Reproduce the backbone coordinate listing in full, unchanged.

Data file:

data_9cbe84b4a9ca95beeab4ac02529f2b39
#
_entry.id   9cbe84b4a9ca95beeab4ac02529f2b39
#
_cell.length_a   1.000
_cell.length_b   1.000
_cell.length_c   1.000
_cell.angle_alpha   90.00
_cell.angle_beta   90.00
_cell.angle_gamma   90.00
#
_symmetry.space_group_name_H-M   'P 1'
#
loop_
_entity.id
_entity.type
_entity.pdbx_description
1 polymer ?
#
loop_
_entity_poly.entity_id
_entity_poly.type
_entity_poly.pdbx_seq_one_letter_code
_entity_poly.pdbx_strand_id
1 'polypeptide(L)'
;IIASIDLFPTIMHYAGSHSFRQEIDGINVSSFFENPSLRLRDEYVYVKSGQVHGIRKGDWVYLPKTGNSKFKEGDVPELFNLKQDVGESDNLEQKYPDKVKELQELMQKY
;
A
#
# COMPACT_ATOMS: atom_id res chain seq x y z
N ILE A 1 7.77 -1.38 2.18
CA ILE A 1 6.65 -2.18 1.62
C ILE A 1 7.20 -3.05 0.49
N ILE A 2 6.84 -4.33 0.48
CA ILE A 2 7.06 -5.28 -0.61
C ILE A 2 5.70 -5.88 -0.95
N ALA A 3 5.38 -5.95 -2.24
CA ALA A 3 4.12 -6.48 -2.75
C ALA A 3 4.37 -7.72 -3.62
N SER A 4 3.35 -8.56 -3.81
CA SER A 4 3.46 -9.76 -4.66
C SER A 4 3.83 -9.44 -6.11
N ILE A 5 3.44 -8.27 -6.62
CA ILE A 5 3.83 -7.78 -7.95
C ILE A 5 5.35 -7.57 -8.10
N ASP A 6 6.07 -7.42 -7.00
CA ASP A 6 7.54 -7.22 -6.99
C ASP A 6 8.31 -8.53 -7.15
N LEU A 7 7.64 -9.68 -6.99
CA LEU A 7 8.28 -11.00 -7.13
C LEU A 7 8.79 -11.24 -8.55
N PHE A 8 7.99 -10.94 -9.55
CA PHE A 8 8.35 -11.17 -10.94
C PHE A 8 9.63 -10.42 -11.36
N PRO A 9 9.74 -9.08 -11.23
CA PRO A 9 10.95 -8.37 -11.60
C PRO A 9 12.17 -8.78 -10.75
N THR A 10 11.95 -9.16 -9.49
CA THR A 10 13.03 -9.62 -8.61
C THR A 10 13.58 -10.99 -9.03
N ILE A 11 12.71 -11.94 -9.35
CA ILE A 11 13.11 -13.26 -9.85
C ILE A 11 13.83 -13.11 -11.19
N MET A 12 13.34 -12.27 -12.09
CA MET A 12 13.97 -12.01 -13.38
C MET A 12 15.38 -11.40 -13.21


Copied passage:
data_9cbe84b4a9ca95beeab4ac02529f2b39
#
_entry.id   9cbe84b4a9ca95beeab4ac02529f2b39
#
_cell.length_a   1.000
_cell.length_b   1.000
_cell.length_c   1.000
_cell.angle_alpha   90.00
_cell.angle_beta   90.00
_cell.angle_gamma   90.00
#
_symmetry.space_group_name_H-M   'P 1'
#
loop_
_entity.id
_entity.type
_entity.pdbx_description
1 polymer ?
#
loop_
_entity_poly.entity_id
_entity_poly.type
_entity_poly.pdbx_seq_one_letter_code
_entity_poly.pdbx_strand_id
1 'polypeptide(L)'
;IIASIDLFPTIMHYAGSHSFRQEIDGINVSSFFENPSLRLRDEYVYVKSGQVHGIRKGDWVYLPKTGNSKFKEGDVPELFNLKQDVGESDNLEQKYPDKVKELQELMQKY
;
A
#
# COMPACT_ATOMS: atom_id res chain seq x y z
N ILE A 1 7.77 -1.38 2.18
CA ILE A 1 6.65 -2.18 1.62
C ILE A 1 7.20 -3.05 0.49
N ILE A 2 6.84 -4.33 0.48
CA ILE A 2 7.06 -5.28 -0.61
C ILE A 2 5.70 -5.88 -0.95
N ALA A 3 5.38 -5.95 -2.24
CA ALA A 3 4.12 -6.48 -2.75
C ALA A 3 4.37 -7.72 -3.62
N SER A 4 3.35 -8.56 -3.81
CA SER A 4 3.46 -9.76 -4.66
C SER A 4 3.83 -9.44 -6.11
N ILE A 5 3.44 -8.27 -6.62
CA ILE A 5 3.83 -7.78 -7.95
C ILE A 5 5.35 -7.57 -8.10
N ASP A 6 6.07 -7.42 -7.00
CA ASP A 6 7.54 -7.22 -6.99
C ASP A 6 8.31 -8.53 -7.15
N LEU A 7 7.64 -9.68 -6.99
CA LEU A 7 8.28 -11.00 -7.13
C LEU A 7 8.79 -11.24 -8.55
N PHE A 8 7.99 -10.94 -9.55
CA PHE A 8 8.35 -11.17 -10.94
C PHE A 8 9.63 -10.42 -11.36
N PRO A 9 9.74 -9.08 -11.23
CA PRO A 9 10.95 -8.37 -11.60
C PRO A 9 12.17 -8.78 -10.75
N THR A 10 11.95 -9.16 -9.49
CA THR A 10 13.03 -9.62 -8.61
C THR A 10 13.58 -10.99 -9.03
N ILE A 11 12.71 -11.94 -9.35
CA ILE A 11 13.11 -13.26 -9.85
C ILE A 11 13.83 -13.11 -11.19
N MET A 12 13.34 -12.27 -12.09
CA MET A 12 13.97 -12.01 -13.38
C MET A 12 15.38 -11.40 -13.21